SAT Subject-Verb Agreement Quiz

Before you start, you may want to read the Writing Essentials Subject-Verb Agreement post. If you feel you ‘got it’, then have a go at these five questions. They are not easy, so good luck!


1. The number of Americans living in rural areas have decreased (A) to unprecedented levels, with (B)most farmers saying that their days (C)in the country are numbered.  D) No Error. (E)


2. According to (A) a recent study, an increasing number of people in their 30’s choose (B) to remain single, a finding that (C), despite reports to the contrary (D),  suggest (E) that fewer (F) people plan to have children. No Error. (G)


3. Students, many of whom (A) find themselves in nearly insurmountable debt, are compromising (B) on their career ideals, taking jobs that, while (C) in many cases highly lucrative, are (D) often hardly inspiring. No Error. (E)


4. Beaming satellite images from (A) Jupiter, a planet notoriously difficult (B) to photograph, was (C) a remarkable feat for a team of scientists, who, for the first time ever, (D) were (E) able to depict parts of the planet’s atmosphere that were (F)  hitherto (G) unknown. No Error. (H)


5. A veritable kaleidoscope of sea life, the seabed has been (A) constantly changing, affording (B) marine biologists with (C) a view into (D) a world both unique and (E) awe-inspiring.  No Error. (F)



1. A (number has decreased)

2. E (suggests)

3. E (No Error)

4. E (team…was)

5. C (with is unnecessary)


If you got all five of those correct, then you are an SAT grammar beast. Way to go! (You can still make sure you know everything you’ll need for test day with more SAT grammar practice!)


  • Chris Lele

    Chris Lele is the Principal Curriculum Manager (and vocabulary wizard) at Magoosh. Chris graduated from UCLA with a BA in Psychology and has 20 years of experience in the test prep industry. He's been quoted as a subject expert in many publications, including US News, GMAC, and Business Because. In his time at Magoosh, Chris has taught countless students how to tackle the GRE, GMAT, SAT, ACT, MCAT (CARS), and LSAT exams with confidence. Some of his students have even gone on to get near-perfect scores. You can find Chris on YouTube, LinkedIn, Twitter and Facebook!

By the way, Magoosh can help you study for both the SAT and ACT exams. Click here to learn more!


8 Responses to SAT Subject-Verb Agreement Quiz

  1. Ellen August 16, 2013 at 8:10 pm #

    Shouldn’t B. be “chooses” for #2? It seems like there are two errors in that one. If not, could you explain why?

  2. Isaac Rider February 6, 2014 at 10:00 pm #

    I cannot believe someone hasn’t replied to your question yet, Ellen! The reason question 2’s option B is correct is because the members, people, of number, the subject of the sentence, are acting independently. The word number has an odd subject-agreement rule. When the members of number are acting collectively or as one single entity, number takes on a singular form and thus requires a singular verb; e.g., the large number of kids cheers for the team. When the members of number are acting independently or separately, however, number takes on a plural form and thus requires a plural verb; e.g., a large number of kids start up their cars and drive to their homes. I hope this explanation helped clear up some of your confusion!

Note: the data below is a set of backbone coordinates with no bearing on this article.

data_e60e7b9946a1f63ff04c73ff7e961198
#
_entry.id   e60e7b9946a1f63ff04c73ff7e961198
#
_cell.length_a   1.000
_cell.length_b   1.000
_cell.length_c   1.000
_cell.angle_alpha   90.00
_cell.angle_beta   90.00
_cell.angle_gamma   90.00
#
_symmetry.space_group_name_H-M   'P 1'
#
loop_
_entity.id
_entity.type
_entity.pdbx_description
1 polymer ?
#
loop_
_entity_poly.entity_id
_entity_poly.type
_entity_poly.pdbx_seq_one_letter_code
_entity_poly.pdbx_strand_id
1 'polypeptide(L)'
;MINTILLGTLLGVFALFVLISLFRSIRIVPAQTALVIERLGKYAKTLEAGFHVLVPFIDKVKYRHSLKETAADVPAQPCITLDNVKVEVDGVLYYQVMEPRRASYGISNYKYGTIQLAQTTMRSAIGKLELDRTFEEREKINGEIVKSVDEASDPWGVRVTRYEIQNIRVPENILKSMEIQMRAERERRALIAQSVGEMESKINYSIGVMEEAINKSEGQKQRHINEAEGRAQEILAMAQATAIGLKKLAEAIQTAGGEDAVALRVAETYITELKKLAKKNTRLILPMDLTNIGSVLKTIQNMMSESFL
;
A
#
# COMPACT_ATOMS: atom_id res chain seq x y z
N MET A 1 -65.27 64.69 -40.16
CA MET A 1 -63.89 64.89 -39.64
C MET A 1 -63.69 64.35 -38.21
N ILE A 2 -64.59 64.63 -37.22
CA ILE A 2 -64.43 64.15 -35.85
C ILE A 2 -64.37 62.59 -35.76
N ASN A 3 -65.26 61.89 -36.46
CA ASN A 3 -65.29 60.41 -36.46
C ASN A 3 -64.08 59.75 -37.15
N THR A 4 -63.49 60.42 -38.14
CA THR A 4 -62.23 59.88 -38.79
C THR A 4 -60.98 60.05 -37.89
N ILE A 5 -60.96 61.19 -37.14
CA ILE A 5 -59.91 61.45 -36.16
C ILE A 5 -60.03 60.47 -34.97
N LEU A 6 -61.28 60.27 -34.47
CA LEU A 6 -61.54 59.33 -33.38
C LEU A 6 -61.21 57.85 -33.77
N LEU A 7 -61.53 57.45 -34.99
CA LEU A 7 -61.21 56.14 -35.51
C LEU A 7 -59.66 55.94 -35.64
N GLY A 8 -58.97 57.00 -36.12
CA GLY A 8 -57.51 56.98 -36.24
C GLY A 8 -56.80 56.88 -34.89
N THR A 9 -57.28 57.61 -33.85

• Chris Lele
      Chris Lele March 26, 2014 at 6:59 pm #

      Thanks Isaac for helping this student out. We’ve had some issues on comments on our blogs that–hopefully–are finally resolved. Thanks to helpful users like you, at least not everybody went without an explanation :).

  3. Shahidor Rahman November 6, 2014 at 9:51 am #


    I’m a little confused about question 4. Why (B) is not incorrect as the subject is “Beaming satellite images” which seems plural. Please help out.

    • Chris Lele
      Chris Lele November 6, 2014 at 11:17 pm #

      Hi Shahidor,

      Good question! So, when a phrase starts off with a gerund, we consider it singular. Another way to think of it is by adding a word in front of the gerund: “(The act of) beaming satellite images…”

      “The act of” or any other logical word you put in front of the phrase is singular. Therefore, the verb relating to that phrase has to be in singular form.

      Here are a few more examples:

      Looking for truffles is common hobby in certain parts of the country.
      Finding out your SAT scores is always nerve-wracking.

      Looking for truffles and studying for the SAT are two ways to spend your weekend.

      Notice in the last sentence we have two gerunds: “looking” and “studying”. Therefore, “are” is used.

      Hope that helps 🙂

  4. talhazahid January 23, 2015 at 7:11 am #

    The answer for question 1 is wrong americans is the subject its plural so verb should also be plural but has is singular ,there is no error in the sentence so the answer is E .

    • Jan February 6, 2015 at 3:51 pm #

      Subject is “the number”. It’s singular. “of Americans” is an intervening phrase.

  5. Mike September 15, 2015 at 7:34 am #

    that question wasnt really clear , what i meant to say was ” can u please indicate the main subjects for each verb”

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